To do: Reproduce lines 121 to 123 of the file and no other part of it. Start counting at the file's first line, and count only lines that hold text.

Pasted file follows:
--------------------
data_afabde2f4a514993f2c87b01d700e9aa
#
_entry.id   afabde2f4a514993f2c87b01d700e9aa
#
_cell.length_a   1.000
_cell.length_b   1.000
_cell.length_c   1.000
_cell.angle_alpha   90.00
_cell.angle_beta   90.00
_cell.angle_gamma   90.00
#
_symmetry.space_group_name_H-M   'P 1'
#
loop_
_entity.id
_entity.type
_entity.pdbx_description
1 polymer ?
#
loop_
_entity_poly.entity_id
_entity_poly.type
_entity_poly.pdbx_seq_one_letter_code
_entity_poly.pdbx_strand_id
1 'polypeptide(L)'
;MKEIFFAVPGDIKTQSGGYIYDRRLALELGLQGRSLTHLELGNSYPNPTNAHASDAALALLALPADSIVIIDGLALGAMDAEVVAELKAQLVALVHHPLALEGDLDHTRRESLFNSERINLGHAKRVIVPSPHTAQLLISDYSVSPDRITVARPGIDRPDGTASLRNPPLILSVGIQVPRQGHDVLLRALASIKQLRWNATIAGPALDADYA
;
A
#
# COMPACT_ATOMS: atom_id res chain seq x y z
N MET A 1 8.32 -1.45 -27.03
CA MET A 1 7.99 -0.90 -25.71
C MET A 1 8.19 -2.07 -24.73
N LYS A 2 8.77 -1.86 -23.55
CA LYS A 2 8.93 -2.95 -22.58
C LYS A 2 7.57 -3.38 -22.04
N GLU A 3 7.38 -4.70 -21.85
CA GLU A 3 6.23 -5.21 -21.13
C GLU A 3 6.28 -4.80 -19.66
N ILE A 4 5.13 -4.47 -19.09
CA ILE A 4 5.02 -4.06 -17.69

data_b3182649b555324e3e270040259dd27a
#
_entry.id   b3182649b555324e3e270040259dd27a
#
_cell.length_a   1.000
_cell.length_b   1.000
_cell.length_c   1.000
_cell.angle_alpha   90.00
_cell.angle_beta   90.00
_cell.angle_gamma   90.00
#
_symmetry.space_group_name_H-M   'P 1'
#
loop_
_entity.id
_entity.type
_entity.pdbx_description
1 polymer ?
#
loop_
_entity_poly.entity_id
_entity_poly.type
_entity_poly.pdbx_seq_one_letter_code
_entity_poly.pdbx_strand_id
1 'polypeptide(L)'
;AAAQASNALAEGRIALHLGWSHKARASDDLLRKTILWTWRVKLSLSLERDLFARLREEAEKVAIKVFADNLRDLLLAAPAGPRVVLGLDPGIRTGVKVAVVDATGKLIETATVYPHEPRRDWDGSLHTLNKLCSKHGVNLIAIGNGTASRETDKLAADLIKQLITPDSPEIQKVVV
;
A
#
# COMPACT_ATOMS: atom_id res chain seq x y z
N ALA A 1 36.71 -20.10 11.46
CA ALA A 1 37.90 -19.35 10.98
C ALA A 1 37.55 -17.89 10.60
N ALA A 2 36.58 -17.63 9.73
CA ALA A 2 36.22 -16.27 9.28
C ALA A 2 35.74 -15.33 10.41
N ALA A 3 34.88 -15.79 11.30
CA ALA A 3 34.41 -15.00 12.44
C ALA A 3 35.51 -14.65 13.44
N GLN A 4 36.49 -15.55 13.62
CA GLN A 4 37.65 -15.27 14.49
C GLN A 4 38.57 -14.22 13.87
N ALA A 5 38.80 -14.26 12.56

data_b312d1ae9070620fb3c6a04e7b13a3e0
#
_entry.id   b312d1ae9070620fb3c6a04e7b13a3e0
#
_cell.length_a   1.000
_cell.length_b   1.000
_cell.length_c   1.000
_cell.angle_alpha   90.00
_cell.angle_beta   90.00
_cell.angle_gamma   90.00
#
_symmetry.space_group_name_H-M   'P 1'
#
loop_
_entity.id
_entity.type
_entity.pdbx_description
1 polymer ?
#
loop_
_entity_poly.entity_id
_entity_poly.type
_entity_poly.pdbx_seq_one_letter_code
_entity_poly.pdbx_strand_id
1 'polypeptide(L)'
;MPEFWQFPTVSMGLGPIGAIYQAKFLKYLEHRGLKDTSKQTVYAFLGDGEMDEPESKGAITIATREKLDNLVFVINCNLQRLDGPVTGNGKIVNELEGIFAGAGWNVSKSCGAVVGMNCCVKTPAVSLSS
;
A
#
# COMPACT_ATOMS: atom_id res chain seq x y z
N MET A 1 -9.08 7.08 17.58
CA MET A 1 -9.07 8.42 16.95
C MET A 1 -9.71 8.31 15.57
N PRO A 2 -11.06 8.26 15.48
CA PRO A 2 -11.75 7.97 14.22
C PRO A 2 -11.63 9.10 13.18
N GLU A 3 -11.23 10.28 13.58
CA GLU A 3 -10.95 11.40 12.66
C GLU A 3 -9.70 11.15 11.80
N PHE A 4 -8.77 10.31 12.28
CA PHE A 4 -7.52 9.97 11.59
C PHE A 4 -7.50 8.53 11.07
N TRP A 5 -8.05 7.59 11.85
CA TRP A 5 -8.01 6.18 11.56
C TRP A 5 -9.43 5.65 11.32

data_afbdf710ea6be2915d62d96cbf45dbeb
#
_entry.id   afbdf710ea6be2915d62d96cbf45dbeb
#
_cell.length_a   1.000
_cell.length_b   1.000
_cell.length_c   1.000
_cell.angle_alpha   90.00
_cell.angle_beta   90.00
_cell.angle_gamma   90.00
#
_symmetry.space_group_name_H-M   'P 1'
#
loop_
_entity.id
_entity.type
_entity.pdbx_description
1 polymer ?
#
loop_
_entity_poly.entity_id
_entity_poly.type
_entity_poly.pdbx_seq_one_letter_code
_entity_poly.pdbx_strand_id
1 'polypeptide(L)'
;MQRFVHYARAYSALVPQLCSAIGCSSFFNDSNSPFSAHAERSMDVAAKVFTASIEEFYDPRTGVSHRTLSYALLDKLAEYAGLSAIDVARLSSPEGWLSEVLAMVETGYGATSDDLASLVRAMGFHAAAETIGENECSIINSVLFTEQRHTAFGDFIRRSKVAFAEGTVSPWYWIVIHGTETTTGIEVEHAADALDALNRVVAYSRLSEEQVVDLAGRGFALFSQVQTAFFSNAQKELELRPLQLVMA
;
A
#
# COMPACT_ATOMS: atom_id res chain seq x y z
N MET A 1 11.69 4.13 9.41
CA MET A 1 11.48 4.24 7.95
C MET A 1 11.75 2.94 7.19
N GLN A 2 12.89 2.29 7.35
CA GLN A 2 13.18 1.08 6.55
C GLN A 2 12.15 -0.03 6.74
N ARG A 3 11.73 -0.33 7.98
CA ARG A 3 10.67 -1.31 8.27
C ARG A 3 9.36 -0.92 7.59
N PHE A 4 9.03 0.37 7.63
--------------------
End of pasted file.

N GLU A 3 -11.23 10.28 13.58
CA GLU A 3 -10.95 11.40 12.66
C GLU A 3 -9.70 11.15 11.80